Caicai12
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#1
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#1
I’ve recently just started my second year of a nursing degree and I don’t know whether to quit or not.
I started the degree with whole intentions of being a nurse, It was what I really wanted to do. However the more training/practical we done I realised being a nurse was not what I thought it was. I then decided I wanted to be a psychotherapist or counsellor as that was more tailored to the work I enjoyed doing with people, so I decided to stick with the nursing degree as having it can lead me onto the next training to be a therapist/counsellor.
However since starting year 2 it has been nothing but stress. I feel so overwhelmed, continuously stressed, my mood and sleep have been impacted. I’m hating the course but I feel trapped as if I can’t leave because having this degree can open doors in the future and help future training/careers, but I honestly don’t know how much more of this I can take before I break.
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paub
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first you really need to understand the amount of work you will need to do. its not simply getting a degree you need to do a degree, then a masters then a doctorate plus being a trainee psychologist were thee are few posts, .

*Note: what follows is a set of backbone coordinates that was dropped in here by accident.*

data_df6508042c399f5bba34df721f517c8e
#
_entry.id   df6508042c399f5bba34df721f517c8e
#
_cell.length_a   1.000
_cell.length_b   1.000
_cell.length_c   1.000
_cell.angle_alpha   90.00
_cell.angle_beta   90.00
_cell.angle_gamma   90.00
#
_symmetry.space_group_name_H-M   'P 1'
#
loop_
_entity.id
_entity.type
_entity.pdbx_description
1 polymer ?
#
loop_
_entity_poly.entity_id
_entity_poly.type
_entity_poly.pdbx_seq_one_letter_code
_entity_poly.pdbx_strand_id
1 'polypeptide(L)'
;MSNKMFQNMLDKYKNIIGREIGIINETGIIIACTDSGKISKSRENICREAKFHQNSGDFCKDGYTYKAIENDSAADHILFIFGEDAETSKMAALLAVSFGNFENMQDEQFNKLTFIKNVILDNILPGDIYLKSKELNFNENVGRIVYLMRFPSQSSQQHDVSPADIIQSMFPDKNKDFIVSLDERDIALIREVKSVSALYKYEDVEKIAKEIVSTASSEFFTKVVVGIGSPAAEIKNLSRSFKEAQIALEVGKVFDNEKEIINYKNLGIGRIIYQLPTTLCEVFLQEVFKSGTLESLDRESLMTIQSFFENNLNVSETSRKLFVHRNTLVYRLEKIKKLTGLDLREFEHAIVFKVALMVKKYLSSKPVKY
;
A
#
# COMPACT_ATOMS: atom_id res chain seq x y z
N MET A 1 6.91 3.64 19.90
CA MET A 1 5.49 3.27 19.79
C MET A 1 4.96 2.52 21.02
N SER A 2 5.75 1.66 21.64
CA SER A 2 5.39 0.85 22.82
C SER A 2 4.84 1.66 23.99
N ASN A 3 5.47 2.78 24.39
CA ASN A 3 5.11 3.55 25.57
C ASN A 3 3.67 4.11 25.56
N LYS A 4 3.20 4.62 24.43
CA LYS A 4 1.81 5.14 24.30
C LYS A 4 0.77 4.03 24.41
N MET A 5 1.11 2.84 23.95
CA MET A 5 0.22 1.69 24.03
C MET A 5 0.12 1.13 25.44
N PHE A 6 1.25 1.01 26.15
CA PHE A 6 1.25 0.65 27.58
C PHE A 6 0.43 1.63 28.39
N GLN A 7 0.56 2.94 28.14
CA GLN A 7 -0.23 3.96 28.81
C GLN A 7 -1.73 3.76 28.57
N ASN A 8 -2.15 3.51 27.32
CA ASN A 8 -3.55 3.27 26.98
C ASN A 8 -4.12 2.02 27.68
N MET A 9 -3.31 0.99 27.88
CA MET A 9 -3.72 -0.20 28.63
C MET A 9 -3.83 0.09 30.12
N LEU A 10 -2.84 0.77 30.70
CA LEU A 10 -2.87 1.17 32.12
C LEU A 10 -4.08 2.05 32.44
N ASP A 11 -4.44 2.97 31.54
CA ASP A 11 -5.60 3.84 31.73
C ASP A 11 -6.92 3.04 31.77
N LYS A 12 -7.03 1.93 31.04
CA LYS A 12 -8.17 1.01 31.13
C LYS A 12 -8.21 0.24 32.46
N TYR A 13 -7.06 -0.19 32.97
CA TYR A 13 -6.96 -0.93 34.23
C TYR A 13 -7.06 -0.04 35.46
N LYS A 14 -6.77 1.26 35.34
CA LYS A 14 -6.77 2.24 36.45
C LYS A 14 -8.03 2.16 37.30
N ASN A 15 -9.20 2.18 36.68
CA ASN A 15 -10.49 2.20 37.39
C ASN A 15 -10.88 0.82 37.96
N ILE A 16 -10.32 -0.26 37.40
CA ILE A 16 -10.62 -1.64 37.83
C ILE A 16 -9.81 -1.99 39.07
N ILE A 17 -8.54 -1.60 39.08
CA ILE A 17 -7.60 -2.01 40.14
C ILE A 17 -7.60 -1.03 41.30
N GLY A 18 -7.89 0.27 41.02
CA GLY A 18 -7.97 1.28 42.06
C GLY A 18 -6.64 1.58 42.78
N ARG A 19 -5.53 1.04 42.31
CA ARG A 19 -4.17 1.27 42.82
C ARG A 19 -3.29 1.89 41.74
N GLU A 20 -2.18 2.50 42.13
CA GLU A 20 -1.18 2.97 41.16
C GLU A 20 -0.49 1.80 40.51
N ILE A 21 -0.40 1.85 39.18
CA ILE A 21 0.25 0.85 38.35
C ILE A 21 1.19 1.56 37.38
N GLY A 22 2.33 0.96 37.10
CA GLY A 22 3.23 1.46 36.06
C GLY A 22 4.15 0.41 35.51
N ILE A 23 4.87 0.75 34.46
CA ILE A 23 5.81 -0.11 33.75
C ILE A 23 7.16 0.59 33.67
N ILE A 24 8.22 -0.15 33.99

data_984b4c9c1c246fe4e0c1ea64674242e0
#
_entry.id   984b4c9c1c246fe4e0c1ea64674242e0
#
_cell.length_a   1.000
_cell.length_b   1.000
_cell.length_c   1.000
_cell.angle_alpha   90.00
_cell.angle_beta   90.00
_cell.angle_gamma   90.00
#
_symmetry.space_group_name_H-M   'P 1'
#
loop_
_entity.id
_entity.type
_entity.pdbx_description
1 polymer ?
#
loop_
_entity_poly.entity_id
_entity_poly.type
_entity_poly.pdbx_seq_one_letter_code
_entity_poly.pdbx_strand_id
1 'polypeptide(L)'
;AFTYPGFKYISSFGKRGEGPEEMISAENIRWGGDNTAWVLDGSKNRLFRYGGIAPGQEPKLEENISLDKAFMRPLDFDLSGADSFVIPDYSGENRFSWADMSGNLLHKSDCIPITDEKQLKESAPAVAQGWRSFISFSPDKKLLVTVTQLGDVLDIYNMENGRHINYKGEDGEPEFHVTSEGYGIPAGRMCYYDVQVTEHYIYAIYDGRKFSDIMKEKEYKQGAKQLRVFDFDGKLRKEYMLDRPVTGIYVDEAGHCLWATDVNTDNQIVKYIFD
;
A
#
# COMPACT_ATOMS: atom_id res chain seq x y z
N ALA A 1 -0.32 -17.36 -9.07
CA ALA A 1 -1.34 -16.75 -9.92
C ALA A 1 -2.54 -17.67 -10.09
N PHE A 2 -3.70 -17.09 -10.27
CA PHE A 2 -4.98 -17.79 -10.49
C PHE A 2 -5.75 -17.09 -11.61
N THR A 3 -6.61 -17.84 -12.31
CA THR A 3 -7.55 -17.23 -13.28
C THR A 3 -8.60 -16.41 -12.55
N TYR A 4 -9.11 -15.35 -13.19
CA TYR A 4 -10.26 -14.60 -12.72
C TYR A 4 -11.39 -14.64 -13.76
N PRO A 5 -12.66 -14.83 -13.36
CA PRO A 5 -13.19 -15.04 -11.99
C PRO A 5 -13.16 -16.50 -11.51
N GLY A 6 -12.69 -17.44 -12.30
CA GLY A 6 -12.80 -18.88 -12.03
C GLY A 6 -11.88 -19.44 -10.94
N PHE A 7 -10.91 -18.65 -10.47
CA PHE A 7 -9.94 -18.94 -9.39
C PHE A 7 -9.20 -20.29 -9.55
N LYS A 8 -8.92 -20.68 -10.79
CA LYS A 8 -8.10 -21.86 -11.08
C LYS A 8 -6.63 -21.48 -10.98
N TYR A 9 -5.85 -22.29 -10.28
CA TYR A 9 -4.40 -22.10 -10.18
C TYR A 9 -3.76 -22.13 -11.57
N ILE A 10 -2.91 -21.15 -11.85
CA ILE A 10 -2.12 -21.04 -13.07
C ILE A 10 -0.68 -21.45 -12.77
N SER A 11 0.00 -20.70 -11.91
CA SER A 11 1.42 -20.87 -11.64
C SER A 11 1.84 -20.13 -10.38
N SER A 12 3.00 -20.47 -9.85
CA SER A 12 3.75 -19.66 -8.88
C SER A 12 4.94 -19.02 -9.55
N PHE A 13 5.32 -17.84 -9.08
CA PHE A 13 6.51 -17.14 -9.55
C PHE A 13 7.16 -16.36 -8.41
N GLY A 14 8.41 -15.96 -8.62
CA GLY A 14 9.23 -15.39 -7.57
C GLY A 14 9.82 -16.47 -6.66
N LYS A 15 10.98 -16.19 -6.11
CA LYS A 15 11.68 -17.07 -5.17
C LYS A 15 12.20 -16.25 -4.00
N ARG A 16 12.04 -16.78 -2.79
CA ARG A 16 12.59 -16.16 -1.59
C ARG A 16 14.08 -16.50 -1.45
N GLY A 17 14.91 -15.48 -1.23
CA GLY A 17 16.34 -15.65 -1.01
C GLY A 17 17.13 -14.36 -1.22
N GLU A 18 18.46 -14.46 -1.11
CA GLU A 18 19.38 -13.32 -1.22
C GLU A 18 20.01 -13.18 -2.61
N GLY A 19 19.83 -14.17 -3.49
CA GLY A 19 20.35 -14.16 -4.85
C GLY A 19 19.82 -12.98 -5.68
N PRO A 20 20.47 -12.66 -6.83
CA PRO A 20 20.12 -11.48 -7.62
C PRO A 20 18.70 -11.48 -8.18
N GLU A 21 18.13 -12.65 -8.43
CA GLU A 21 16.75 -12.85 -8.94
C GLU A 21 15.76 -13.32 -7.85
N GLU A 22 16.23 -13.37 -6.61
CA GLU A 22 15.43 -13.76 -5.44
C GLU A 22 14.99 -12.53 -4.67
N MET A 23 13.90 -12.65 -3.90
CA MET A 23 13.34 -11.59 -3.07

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Simmss
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Hey, I feel the exact same way! If I think of nursing it seems fine but when I remember the long shifts on placements and dealing with nurses who don’t really help you learn and all these proficiencies, it’s just too much. I’d love to talk to you more about this as I feel we’re both in the same boat and it sucks! I’ve just started second year too
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Emily_B
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(Original post by Caicai12)
I’ve recently just started my second year of a nursing degree and I don’t know whether to quit or not.
I started the degree with whole intentions of being a nurse, It was what I really wanted to do. However the more training/practical we done I realised being a nurse was not what I thought it was. I then decided I wanted to be a psychotherapist or counsellor as that was more tailored to the work I enjoyed doing with people, so I decided to stick with the nursing degree as having it can lead me onto the next training to be a therapist/counsellor.
However since starting year 2 it has been nothing but stress. I feel so overwhelmed, continuously stressed, my mood and sleep have been impacted. I’m hating the course but I feel trapped as if I can’t leave because having this degree can open doors in the future and help future training/careers, but I honestly don’t know how much more of this I can take before I break.
Have you spoken to the university for support?
Sticking with something that's impacting your health so much just for the steady job/training prospects really isn't worht it - your health has to come first. There have to be other ways of becoming a therapist without doing a degree you're hating.

(Original post by Simmss)
dealing with nurses who don’t really help you learn and all these proficiencies, it’s just too much
Not all of us are like this. Part of it is down to the student to take ownership of their learning but also the vast majority of us supervisors/asssessors are supportive of students learning (yes I have come across the sorts of people you dread but we're not all like that!)
As for the shifts... yes it takes some adapting to, however having days off in the week quite a nice feeling.
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johnnnh